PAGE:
In 2002, Mathew Brainerd bought and renovated the 1200 N. Peoria building that originally housed Waite Phillips Oil Company for his Brainerd Chemical Company corporate headquarters. A decade later, when his company needed more space, Brainerd started looking around Tulsa.
“I went to the Philtower just out of curiosity because of the Waite Phillips connection,” says Brainerd. “After seeing some of the lower floors, I was taken to the penthouse, and when I saw Waite Phillips’ office, I immediately knew this is where I wanted to be.”
Brainerd secured a 20-year lease on the top three floors and started an 18-month renovation. The space had been occupied by other notable Tulsans over the decades and had undergone numerous renovations that demolished most of the original finishes. Architect Danny Mitchell was hired to get the office space up to code, but when it came to reconstructing the space, Brainerd turned to Margaret Ferrell, owner of Margaret Ferrell Design.
“Our main goal was to make the lobby and Waite’s personal office on the 21st floor as close as possible to the black-and-white photos provided by Philbrook Museum,” explains Ferrell. The other two floors were designed in the spirit of that era, but they still needed to function as a working space with office cubicles.
Waite’s office was the least changed, according to the photos, although wood paneling covered a wall of tile surrounding the fireplace, and there was wall-to-wall carpeting. Ferrell was thrilled when she discovered a small piece of original floor tile hidden under the wall-enclosed radiator, allowing her to have matching tile custom made with an old world finish by Walker Zanger. Dale Gilman, owner of Antique Warehouse by Dale Gilman, used the existing office chandelier design to create wall sconces as well as additional chandeliers throughout the space. “What impressed me the most was the reproduction of the fireplace screen,” says Brainerd. The detailed copper and bronze screen, painstakingly created by metal crafter Tom Barber, was based on a faded black-and-white, 85-year-old photo.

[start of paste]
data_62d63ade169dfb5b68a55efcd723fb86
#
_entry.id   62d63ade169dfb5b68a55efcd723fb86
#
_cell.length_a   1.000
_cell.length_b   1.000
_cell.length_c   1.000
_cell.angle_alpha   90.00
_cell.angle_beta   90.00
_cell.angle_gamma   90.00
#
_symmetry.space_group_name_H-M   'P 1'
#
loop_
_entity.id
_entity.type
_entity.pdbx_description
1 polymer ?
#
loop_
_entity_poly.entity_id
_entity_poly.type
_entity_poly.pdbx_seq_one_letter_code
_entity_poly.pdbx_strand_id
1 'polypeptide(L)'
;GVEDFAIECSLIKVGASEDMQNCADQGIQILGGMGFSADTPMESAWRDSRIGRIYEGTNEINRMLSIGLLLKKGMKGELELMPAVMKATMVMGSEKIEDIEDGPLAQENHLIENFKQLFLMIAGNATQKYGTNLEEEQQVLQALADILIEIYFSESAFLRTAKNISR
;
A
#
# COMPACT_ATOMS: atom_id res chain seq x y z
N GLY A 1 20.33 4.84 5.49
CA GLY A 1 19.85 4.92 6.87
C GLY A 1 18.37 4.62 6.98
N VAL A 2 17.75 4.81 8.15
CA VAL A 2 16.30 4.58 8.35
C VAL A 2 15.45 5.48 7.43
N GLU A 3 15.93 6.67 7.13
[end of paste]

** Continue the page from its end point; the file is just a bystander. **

Ferrell searched for matching furniture but ultimately hired Bill Lawrence of William & Wesley Company in Dallas to reproduce the hand-carved walnut pieces. “Obviously, Waite didn’t have a computer on his desk, so we put Mat’s two computers side-by-side on a mechanical lift that lowers into the desk,” says Ferrell. Brainerd also requested a television; it was framed with distressed wood, and it loops historic photographs of Waite Phillips’ life and early-day Tulsa.
Some of the original items from the office were relocated to the Philmont Scout Camp or given to family members. “I looked for a reproduction of the bronze bust on the fireplace mantel, assuming it was a Nubian bust, popular during that period after the discovery of King Tutankhamun’s tomb,” explains Ferrell. She discovered the bronze on display at Philbrook Art Museum. The bust is of Waite’s wife Genevieve and was sculpted by their daughter.
There was no way to match the lobby tile exactly since the photos were in black and white, so Ferrell used the same color palette as the tile in Waite’s office. She commissioned Zanger to produce the base tile and had tile artist Ronda Roush hand-paint each of the designs with one change. The classic Native American “Whirling Log” symbol was included in the 1928 tile design. However, in the 1930s, the symbol was flipped and became known as the Swastika used by Nazi Germany. “In good conscience, I just could not use that design,” says Brainerd. So, because of Waite Phillips’ support of the Boy Scouts, the organization’s symbol was substituted.
Brainerd’s goal was to recreate the historic space as a gift to Tulsa and has welcomed visitors. Recently, a national group of Boy Scout officials toured the office, including Waite’s granddaughter and great-grandchildren.
“I still refer to it as Waite’s office,” laughs Brainerd who says he is honored to be the caretaker.